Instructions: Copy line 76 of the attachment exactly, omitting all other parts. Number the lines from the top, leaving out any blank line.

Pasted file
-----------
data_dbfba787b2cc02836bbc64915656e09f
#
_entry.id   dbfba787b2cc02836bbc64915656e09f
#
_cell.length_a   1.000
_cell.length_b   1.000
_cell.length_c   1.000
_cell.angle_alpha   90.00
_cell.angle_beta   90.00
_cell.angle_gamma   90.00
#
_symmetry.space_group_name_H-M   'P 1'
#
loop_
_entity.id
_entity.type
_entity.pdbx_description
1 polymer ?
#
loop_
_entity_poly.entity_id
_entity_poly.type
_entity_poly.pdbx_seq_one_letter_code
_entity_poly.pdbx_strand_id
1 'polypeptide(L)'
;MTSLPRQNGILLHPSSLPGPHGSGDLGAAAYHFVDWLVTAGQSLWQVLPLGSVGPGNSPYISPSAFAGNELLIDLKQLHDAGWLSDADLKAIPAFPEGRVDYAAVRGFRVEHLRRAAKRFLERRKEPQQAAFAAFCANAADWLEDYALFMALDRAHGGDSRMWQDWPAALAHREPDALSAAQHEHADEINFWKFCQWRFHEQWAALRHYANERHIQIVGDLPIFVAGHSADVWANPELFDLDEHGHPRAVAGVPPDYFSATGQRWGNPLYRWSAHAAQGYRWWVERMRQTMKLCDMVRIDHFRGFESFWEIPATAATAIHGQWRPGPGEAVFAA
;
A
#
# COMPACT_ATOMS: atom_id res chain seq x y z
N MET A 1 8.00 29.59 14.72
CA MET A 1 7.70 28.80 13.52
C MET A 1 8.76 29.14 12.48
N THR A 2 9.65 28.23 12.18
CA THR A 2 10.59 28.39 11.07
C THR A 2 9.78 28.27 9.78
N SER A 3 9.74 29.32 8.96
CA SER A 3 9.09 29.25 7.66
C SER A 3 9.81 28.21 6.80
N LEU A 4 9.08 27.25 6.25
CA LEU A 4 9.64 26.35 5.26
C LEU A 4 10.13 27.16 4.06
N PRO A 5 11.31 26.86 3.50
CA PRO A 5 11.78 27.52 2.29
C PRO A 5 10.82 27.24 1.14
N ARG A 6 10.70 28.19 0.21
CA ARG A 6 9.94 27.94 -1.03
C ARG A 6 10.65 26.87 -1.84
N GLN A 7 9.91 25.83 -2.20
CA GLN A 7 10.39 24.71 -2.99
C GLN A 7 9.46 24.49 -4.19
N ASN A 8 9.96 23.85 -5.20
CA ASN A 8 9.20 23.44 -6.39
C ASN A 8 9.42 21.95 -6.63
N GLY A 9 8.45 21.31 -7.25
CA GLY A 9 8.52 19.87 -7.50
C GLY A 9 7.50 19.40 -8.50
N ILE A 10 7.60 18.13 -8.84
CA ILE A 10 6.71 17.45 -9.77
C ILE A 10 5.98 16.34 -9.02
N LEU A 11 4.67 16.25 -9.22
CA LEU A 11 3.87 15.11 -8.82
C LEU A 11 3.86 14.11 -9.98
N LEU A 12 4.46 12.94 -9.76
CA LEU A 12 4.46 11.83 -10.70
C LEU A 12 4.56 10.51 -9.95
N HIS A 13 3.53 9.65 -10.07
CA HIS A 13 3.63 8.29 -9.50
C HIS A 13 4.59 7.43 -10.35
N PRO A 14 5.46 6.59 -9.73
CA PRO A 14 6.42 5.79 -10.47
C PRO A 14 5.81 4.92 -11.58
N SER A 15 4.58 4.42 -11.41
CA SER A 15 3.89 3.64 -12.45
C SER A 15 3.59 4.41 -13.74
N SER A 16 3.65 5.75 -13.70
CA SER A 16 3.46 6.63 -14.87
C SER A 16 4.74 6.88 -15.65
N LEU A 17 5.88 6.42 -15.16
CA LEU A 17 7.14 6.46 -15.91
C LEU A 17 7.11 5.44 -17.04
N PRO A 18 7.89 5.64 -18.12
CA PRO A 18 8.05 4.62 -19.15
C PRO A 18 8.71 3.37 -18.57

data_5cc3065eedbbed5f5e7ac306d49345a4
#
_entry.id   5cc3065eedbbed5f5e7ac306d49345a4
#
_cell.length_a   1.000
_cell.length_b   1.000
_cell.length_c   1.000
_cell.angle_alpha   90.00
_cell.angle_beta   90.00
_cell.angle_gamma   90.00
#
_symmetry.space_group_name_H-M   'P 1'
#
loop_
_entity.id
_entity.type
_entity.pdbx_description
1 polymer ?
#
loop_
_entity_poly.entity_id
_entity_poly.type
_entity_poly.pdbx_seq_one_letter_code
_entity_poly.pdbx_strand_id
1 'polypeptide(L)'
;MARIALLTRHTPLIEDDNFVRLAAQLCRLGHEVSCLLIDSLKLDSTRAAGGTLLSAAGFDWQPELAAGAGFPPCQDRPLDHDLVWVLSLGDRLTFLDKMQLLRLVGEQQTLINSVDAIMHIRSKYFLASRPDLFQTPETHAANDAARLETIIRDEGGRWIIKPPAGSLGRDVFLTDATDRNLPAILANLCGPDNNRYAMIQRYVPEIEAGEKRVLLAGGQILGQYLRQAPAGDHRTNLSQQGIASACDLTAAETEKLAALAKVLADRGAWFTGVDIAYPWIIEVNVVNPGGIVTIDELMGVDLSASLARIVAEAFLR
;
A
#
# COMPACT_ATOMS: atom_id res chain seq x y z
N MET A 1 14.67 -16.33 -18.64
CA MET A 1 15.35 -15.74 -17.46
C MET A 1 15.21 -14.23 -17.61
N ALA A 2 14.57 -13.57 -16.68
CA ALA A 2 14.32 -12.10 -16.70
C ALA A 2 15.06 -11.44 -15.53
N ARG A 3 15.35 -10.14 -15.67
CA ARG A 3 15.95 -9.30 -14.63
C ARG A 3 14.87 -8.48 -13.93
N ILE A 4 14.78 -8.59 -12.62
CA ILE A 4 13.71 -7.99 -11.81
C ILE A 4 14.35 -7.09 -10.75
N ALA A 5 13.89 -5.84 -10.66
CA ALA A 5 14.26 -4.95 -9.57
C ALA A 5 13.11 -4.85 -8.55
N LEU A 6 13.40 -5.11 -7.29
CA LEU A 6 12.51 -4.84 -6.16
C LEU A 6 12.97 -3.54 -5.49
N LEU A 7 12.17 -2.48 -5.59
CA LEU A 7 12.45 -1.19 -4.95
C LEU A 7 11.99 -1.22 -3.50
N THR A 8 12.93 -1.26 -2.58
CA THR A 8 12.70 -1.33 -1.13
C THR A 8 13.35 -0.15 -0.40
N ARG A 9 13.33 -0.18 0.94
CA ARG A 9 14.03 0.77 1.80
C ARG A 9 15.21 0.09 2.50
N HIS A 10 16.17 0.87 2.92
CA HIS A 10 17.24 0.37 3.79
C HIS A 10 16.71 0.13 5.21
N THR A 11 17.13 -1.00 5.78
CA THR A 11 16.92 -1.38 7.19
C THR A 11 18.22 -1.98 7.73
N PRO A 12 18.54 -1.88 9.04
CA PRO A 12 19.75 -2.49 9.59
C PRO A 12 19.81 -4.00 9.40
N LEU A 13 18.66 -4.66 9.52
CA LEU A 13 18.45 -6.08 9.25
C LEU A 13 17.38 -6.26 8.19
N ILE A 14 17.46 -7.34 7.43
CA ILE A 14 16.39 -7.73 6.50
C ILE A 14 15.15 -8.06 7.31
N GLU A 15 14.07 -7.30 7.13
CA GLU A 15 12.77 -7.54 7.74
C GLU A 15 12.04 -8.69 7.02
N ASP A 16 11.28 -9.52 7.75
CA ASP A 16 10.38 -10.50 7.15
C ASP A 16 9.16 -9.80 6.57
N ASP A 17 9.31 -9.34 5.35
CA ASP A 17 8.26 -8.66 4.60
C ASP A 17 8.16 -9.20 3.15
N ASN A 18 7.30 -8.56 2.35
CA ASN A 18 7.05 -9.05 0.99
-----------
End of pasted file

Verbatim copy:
N SER A 16 3.65 5.75 -13.70